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Congress Quietly Passed A Bill Allowing Warrantless Searches of Homes - Only 1% Opposed It

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posted on Aug, 28 2017 @ 02:17 PM
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a reply to: loam

I guess the only thing to do is wait and see what happens. I'm guessing this will not be used much. But, lets see how it works in practice. I doubt it will be a problem...

Or...maybe the areas near railroad buildings are only the start. Next it will be "places adjacent to other places which are adjacent to railroad buildings", and so on, and so on... Or they will add airports... seaports... Then it will be "properties adjacent to paved roads". Or "properties adjacent to other properties".
edit on 8/28/2017 by 3n19m470 because: (no reason given)




posted on Aug, 28 2017 @ 03:58 PM
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originally posted by: Irishhaf
Probably my paranoia, but it looks more like a how much can we get away with before the people snap move.

If people passively roll over because it only effects those right next to federal property, how long till it gets expanded.

People should be outraged and not just go well we have more terrorist attacks so this makes sense, our answer should be Ell NO!

But most will not ever been aware it happened, and those that do probably two thirds will say meh doesnt have any impact on me, and whats left is not enough to make the fed back up.

I'm being sarcastic. The difficulty in making this argument is convincingly showing the object of your argument is on a steep enough slope and demonstrably will slide further down. If it fails that, the skeptics can always argue it's not steep or not a slope, or it won't slip further down.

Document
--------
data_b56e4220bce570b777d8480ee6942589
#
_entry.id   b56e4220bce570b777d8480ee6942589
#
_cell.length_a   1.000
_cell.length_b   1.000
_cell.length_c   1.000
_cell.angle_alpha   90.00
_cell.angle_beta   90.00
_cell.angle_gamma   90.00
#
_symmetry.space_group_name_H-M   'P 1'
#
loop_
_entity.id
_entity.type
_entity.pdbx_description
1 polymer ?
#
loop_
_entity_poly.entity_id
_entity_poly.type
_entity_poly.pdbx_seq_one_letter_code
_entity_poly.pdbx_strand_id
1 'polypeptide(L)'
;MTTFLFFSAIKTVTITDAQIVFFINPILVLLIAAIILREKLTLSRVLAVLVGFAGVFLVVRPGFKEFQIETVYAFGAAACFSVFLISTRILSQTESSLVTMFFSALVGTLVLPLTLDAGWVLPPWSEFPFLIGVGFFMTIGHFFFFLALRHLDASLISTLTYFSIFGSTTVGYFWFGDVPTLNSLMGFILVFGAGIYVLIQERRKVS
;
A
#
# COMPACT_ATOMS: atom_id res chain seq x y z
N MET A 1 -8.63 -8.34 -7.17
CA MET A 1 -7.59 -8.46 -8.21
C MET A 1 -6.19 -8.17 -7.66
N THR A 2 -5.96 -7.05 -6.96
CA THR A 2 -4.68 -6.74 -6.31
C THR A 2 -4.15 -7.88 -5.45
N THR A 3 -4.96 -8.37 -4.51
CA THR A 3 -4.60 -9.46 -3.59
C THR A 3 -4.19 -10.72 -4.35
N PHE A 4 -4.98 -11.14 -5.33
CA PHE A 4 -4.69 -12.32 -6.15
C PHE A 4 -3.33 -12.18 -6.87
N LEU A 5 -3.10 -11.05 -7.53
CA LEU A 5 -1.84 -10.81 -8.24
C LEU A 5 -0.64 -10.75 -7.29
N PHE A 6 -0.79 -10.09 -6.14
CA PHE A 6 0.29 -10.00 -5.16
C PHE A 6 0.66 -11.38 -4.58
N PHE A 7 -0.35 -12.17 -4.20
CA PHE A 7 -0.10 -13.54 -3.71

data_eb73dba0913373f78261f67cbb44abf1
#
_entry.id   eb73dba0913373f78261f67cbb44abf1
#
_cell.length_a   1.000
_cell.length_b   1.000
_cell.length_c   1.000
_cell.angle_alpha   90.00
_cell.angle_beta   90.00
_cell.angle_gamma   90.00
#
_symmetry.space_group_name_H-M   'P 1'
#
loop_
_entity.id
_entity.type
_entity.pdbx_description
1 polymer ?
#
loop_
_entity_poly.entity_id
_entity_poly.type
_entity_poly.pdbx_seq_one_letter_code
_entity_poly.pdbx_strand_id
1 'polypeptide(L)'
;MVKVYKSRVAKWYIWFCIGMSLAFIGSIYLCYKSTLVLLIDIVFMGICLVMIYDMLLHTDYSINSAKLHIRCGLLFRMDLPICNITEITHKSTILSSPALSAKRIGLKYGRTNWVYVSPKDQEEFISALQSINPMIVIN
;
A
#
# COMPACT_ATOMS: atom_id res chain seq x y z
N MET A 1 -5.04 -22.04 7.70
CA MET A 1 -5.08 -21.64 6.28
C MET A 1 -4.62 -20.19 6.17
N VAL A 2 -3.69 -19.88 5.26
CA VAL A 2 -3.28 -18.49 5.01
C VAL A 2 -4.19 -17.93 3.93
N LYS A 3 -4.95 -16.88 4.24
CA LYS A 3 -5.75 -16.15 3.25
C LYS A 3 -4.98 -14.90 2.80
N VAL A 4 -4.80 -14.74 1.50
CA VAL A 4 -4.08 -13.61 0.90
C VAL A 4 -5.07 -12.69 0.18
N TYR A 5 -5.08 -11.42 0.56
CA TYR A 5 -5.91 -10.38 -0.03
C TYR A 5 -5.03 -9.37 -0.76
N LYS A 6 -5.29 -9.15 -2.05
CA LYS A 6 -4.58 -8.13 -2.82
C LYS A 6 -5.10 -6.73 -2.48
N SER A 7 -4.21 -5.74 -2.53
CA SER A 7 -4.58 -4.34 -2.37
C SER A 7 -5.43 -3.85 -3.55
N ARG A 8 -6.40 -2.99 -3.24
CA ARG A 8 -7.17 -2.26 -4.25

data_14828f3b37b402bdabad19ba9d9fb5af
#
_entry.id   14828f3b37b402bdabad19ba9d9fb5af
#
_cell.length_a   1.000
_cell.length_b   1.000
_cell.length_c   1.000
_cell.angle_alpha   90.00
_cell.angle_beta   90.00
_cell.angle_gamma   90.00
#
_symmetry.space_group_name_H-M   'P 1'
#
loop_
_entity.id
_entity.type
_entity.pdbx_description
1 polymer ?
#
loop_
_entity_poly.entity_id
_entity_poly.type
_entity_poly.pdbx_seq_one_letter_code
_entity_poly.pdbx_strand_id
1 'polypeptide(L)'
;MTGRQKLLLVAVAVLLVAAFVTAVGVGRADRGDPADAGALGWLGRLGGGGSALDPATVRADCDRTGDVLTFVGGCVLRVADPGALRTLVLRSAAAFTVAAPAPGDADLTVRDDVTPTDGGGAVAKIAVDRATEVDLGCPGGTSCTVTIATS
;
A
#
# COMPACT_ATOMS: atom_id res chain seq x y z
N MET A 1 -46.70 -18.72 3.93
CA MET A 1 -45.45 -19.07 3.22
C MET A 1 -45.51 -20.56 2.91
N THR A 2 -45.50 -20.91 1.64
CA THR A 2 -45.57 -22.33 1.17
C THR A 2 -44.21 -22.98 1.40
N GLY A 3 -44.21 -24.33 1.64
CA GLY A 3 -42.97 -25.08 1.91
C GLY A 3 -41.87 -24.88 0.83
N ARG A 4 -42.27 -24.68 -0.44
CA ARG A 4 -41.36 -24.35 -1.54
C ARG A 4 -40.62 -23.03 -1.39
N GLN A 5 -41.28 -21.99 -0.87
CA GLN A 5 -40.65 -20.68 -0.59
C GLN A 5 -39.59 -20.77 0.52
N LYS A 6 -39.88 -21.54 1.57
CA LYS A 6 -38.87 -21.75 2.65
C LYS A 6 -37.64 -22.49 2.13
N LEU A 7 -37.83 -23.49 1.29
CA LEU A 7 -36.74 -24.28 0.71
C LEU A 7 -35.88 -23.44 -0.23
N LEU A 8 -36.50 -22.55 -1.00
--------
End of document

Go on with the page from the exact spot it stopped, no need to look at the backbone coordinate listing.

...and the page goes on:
As I understand it, this bill has a provision only applying to federal land. Has this shown to be false? Doesn't jibe with the thread title.
edit on 8/28/2017 by jonnywhite because: (no reason given)



posted on Aug, 28 2017 @ 05:19 PM
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originally posted by: jonnywhite
As I understand it, this bill has a provision only applying to federal land. Has this shown to be false? Doesn't jibe with the thread title.


Includes a provision applying to federal land- not only applying to federal land. Otherwise, it is any lands, waters, and premises adjacent to the WMATA Rail System.



posted on Aug, 29 2017 @ 09:12 PM
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a reply to: loam

I am familiar with the constitution and the law, including scotus rulings and how the 4th amendment works. The 4th amendment requires the government to obtain probable cause and then obtain a warrant with that information before taking action. How do we know it applies to the government and not the individual? Because it says the government must meet criteria X Y and Z before they can act.

If it applied to the individual then it would require the affected person to obtain a warrant for himself. In case you forgot that type of requirement would be a violation of a persons 5th amendment.

The 4th amendment applies to the government and not the individual.

This bill does not strip anyone's constitutional rights.
This bill does not allow for warrant less searches.



posted on Aug, 29 2017 @ 09:17 PM
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originally posted by: 3n19m470

originally posted by: Xcathdra
a reply to: loam

No they didnt. A warrant is still required unless it meets a 4th amendment exception. Secondly what they are referring to is law enforcement working a lawful call that requires them to come onto private property where the property / property owner in question are not the subject of law enforcement action.

IE a train derails and police come onto private property to investigate the derailment.


Or a terrorist jihadi is caught with a bomb on a train, escapes, and law enforcement knows he couldn't have escaped the tight perimeter and must be in one of two city blocks.


In that instance it would fall under "Fresh pursuit".




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